The Atomic Bazaar

by William Langewiesche

(Farrar, Straus and Giroux) $22

The Atomic Bazaar begins, of course, with a bang. William Langewiesche describes the atomic blast at Hiroshima, and later Nagasaki, in detail—the mechanism of the bombs, the millionth-of-a-second nuclear reaction, the ultrabright fireball, the column of radioactive ash. The rest of the book, detailing the geopolitical fallout of those explosions, is considerably less spectacular, and despite the terrifying subject matter of nuclear arms proliferation, it's not all that chilling.

Langewiesche jumps from WWII Japan to post–cold war Russia to examine the possible security breaches there that stateless nuclear aspirants might exploit to gain an atomic weapon. As it turns out, the likelihood of terrorists stealing a bomb or the fissile material to build one isn't great. Next, he follows the rise of one A. Q. Khan, the Pakistani scientist responsible for developing Pakistan's weapons program. Finally, he interviews Mark Hibbs, an American journalist and an expert on nuclear proliferation, at length on the global dissemination of Pakistani nuclear technology—this, it seems, is the real threat, not independent terror cells, but poor nations with nuclear ambitions and interests that run counter to the already armed nations of the world.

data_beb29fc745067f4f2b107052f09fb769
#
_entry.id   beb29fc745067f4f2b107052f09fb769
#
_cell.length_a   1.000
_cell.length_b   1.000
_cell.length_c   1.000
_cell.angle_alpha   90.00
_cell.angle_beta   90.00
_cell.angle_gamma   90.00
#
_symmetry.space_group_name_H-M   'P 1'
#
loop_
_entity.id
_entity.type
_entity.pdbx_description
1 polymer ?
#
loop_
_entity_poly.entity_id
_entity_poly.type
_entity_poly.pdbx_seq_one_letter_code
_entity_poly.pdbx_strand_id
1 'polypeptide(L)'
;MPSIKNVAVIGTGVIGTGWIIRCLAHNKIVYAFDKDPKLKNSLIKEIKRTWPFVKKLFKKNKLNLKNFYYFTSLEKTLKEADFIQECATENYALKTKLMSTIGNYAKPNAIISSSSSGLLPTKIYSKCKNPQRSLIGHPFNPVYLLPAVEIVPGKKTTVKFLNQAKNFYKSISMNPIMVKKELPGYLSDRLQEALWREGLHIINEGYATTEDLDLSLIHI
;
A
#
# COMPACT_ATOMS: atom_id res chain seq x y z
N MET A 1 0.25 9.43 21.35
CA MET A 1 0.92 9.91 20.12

The threat of nuclear proliferation is very real, but like many real threats, the details are less about intrigue and espionage and more about parts procurement and international committees. It's occasionally interesting, but anybody expecting Clancy—or even History Channel—levels of drama will be disappointed. Langewiesche offers little in the way of commentary or analysis—though there's a general disgust with government corruption and incompetence and some anti-Islamist anxiety—and he ends with the half-hearted sentiment that fighting nuclear proliferation is a noble but ultimately quixotic effort. It might not be the best thing for the world, but this book could use a few more explosions.